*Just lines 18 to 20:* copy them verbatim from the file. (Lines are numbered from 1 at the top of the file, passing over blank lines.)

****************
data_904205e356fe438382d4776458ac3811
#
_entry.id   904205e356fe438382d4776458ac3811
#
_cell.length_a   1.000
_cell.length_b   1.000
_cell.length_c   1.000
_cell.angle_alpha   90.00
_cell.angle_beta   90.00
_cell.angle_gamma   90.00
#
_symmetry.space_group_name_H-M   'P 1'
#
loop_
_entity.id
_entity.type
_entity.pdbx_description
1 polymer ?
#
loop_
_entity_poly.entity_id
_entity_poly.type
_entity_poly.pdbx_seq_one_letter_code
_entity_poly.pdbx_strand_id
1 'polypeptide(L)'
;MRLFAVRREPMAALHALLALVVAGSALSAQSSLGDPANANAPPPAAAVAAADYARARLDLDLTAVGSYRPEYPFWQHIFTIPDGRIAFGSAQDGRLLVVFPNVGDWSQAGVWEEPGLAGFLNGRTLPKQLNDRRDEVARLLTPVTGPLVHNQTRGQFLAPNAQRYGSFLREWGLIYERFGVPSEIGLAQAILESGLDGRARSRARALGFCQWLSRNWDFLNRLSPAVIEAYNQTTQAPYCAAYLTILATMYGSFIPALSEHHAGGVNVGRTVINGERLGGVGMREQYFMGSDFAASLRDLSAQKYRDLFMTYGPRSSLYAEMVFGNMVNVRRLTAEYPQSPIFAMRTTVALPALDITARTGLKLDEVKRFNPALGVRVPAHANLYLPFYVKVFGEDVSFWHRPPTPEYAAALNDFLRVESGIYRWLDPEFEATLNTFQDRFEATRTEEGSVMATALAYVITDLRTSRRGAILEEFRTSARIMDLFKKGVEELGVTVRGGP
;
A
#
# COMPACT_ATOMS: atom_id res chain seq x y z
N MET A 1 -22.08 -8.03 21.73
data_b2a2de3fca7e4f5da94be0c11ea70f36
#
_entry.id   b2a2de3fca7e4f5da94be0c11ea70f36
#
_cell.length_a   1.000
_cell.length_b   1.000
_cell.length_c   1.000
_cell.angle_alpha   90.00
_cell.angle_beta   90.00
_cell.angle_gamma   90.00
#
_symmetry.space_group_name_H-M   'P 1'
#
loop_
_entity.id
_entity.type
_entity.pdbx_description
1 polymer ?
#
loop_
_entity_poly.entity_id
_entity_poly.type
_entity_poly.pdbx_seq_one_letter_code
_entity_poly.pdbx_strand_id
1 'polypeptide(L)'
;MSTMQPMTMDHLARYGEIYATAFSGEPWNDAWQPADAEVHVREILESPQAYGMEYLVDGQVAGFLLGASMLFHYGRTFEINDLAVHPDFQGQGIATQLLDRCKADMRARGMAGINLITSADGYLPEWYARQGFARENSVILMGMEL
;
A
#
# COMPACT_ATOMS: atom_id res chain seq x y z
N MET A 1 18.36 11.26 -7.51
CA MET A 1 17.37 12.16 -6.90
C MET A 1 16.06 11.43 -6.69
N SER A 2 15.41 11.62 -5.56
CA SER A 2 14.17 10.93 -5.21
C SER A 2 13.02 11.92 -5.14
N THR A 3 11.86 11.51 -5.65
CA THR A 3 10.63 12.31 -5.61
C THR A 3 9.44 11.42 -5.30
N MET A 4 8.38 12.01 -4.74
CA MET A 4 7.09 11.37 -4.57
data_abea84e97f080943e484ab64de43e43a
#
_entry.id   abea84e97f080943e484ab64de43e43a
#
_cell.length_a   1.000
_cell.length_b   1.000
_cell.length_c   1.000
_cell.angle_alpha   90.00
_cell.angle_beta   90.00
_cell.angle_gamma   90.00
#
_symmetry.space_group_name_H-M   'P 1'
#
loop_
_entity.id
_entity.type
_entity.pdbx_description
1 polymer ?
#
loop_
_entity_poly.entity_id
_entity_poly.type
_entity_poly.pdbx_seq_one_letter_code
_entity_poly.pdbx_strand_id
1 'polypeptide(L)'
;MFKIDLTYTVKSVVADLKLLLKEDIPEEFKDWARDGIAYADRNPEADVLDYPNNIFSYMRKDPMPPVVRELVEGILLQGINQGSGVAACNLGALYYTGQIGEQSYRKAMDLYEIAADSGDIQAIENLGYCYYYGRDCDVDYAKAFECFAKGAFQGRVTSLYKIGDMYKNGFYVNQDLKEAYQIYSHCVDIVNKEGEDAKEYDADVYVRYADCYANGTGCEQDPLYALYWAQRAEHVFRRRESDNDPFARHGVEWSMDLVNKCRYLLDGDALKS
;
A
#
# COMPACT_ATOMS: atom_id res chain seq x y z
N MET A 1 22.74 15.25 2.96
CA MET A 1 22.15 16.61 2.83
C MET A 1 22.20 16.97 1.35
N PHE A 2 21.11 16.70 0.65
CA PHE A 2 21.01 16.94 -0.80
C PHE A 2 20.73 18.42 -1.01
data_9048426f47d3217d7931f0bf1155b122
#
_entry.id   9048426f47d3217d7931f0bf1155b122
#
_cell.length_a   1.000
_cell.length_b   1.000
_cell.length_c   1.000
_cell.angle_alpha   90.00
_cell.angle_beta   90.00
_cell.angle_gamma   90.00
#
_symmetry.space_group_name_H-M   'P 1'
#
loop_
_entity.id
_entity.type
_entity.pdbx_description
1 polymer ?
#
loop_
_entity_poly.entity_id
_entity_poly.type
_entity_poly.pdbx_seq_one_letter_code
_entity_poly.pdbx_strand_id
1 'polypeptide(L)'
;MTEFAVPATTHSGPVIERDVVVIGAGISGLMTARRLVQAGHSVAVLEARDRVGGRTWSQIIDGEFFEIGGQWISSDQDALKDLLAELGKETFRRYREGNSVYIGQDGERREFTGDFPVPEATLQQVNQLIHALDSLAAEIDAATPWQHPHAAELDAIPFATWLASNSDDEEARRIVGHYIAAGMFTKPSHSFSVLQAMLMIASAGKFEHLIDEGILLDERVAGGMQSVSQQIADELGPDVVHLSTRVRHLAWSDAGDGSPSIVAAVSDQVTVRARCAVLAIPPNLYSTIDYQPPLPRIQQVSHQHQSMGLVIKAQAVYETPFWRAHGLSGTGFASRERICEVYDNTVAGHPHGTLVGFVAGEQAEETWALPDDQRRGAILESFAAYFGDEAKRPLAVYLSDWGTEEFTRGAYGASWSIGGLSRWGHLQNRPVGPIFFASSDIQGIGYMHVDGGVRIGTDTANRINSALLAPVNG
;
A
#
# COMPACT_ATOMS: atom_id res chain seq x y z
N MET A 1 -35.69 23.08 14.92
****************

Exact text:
1 polymer ?
#
loop_